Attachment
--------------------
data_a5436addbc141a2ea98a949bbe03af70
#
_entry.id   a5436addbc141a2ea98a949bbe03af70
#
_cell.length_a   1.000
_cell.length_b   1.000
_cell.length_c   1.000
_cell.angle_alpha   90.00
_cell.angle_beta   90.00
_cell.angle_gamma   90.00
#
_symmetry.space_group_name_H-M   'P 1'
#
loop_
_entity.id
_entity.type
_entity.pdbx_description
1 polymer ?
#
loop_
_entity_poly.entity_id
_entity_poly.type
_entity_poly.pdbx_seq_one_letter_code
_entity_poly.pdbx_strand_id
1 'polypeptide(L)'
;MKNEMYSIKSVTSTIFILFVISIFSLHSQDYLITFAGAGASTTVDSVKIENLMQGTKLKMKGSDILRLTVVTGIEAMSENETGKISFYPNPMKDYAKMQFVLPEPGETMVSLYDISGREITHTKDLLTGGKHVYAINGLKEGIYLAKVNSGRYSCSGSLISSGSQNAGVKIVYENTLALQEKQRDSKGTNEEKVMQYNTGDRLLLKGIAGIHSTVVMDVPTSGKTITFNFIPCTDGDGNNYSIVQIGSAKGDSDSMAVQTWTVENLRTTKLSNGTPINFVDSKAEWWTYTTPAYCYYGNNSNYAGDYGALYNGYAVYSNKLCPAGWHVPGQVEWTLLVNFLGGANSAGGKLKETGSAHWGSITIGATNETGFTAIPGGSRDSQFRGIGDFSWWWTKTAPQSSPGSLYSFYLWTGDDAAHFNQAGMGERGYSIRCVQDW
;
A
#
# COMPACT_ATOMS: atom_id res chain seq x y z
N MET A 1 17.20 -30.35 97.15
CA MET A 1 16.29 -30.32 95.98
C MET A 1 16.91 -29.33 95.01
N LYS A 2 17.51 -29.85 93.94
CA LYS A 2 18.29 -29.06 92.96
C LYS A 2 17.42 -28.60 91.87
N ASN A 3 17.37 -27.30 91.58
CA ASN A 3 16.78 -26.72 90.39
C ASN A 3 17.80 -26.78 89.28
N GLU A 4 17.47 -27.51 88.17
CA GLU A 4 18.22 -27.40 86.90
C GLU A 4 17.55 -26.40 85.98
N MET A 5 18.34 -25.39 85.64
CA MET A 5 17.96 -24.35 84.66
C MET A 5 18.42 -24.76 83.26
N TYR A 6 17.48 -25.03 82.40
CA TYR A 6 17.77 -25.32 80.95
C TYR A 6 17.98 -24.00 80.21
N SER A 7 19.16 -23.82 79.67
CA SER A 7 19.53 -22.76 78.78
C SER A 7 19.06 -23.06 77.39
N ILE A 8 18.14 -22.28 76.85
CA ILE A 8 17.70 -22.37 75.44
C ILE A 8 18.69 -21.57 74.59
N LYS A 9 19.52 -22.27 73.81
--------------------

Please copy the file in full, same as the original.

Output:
data_a5436addbc141a2ea98a949bbe03af70
#
_entry.id   a5436addbc141a2ea98a949bbe03af70
#
_cell.length_a   1.000
_cell.length_b   1.000
_cell.length_c   1.000
_cell.angle_alpha   90.00
_cell.angle_beta   90.00
_cell.angle_gamma   90.00
#
_symmetry.space_group_name_H-M   'P 1'
#
loop_
_entity.id
_entity.type
_entity.pdbx_description
1 polymer ?
#
loop_
_entity_poly.entity_id
_entity_poly.type
_entity_poly.pdbx_seq_one_letter_code
_entity_poly.pdbx_strand_id
1 'polypeptide(L)'
;MKNEMYSIKSVTSTIFILFVISIFSLHSQDYLITFAGAGASTTVDSVKIENLMQGTKLKMKGSDILRLTVVTGIEAMSENETGKISFYPNPMKDYAKMQFVLPEPGETMVSLYDISGREITHTKDLLTGGKHVYAINGLKEGIYLAKVNSGRYSCSGSLISSGSQNAGVKIVYENTLALQEKQRDSKGTNEEKVMQYNTGDRLLLKGIAGIHSTVVMDVPTSGKTITFNFIPCTDGDGNNYSIVQIGSAKGDSDSMAVQTWTVENLRTTKLSNGTPINFVDSKAEWWTYTTPAYCYYGNNSNYAGDYGALYNGYAVYSNKLCPAGWHVPGQVEWTLLVNFLGGANSAGGKLKETGSAHWGSITIGATNETGFTAIPGGSRDSQFRGIGDFSWWWTKTAPQSSPGSLYSFYLWTGDDAAHFNQAGMGERGYSIRCVQDW
;
A
#
# COMPACT_ATOMS: atom_id res chain seq x y z
N MET A 1 17.20 -30.35 97.15
CA MET A 1 16.29 -30.32 95.98
C MET A 1 16.91 -29.33 95.01
N LYS A 2 17.51 -29.85 93.94
CA LYS A 2 18.29 -29.06 92.96
C LYS A 2 17.42 -28.60 91.87
N ASN A 3 17.37 -27.30 91.58
CA ASN A 3 16.78 -26.72 90.39
C ASN A 3 17.80 -26.78 89.28
N GLU A 4 17.47 -27.51 88.17
CA GLU A 4 18.22 -27.40 86.90
C GLU A 4 17.55 -26.40 85.98
N MET A 5 18.34 -25.39 85.64
CA MET A 5 17.96 -24.35 84.66
C MET A 5 18.42 -24.76 83.26
N TYR A 6 17.48 -25.03 82.40
CA TYR A 6 17.77 -25.32 80.95
C TYR A 6 17.98 -24.00 80.21
N SER A 7 19.16 -23.82 79.67
CA SER A 7 19.53 -22.76 78.78
C SER A 7 19.06 -23.06 77.39
N ILE A 8 18.14 -22.28 76.85
CA ILE A 8 17.70 -22.37 75.44
C ILE A 8 18.69 -21.57 74.59
N LYS A 9 19.52 -22.27 73.81